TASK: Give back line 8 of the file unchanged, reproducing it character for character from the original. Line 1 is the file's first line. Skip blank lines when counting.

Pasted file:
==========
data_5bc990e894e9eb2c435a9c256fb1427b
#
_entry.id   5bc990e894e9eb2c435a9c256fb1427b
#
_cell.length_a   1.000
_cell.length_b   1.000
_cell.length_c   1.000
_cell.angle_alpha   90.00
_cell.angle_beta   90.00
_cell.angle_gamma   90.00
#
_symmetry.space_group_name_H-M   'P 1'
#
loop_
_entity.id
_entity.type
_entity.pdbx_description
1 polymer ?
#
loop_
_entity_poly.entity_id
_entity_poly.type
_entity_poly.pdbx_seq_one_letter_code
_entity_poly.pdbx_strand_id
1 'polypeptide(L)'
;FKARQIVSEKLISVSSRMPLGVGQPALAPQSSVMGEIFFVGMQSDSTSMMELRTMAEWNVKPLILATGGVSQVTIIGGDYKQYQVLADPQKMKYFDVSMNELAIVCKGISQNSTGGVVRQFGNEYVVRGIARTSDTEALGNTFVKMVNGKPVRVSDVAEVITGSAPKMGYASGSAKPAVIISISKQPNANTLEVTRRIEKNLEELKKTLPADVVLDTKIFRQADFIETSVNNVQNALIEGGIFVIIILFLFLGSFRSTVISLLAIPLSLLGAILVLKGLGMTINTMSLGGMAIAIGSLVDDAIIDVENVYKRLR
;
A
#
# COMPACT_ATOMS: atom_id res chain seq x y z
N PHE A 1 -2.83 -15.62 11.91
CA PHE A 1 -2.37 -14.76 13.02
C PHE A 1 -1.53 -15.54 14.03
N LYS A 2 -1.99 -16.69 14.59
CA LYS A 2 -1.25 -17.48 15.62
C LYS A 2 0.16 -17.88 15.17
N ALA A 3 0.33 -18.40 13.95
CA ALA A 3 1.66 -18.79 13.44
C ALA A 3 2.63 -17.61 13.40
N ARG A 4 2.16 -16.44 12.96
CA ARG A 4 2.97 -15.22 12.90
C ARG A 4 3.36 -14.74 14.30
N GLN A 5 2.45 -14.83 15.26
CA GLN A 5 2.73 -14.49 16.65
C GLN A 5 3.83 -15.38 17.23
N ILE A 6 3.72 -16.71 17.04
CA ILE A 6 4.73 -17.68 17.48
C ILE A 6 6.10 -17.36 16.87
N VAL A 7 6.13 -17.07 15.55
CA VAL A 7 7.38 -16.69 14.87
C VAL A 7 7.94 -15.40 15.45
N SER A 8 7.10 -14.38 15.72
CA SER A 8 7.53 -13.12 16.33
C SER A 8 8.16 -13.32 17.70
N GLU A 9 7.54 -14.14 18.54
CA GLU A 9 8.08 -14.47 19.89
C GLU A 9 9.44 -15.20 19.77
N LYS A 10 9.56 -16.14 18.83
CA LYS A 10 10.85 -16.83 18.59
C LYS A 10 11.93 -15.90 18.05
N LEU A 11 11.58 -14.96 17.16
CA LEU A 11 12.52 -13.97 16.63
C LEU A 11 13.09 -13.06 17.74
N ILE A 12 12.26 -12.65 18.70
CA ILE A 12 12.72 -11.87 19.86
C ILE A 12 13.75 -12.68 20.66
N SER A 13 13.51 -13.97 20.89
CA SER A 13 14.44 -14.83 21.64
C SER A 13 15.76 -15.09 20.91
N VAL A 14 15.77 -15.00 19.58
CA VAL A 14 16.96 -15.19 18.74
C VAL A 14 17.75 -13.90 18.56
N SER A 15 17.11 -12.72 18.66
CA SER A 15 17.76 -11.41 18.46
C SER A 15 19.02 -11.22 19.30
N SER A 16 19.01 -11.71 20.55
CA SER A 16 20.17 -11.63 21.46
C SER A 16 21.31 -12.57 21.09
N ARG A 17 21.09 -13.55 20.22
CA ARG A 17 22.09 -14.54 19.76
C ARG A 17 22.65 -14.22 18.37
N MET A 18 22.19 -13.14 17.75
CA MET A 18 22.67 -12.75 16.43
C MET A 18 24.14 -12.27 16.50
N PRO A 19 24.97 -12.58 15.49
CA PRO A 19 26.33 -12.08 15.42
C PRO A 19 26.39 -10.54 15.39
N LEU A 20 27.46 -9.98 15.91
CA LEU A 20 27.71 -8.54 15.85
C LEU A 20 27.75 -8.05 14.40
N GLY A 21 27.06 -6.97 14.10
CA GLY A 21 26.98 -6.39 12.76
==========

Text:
_cell.angle_alpha   90.00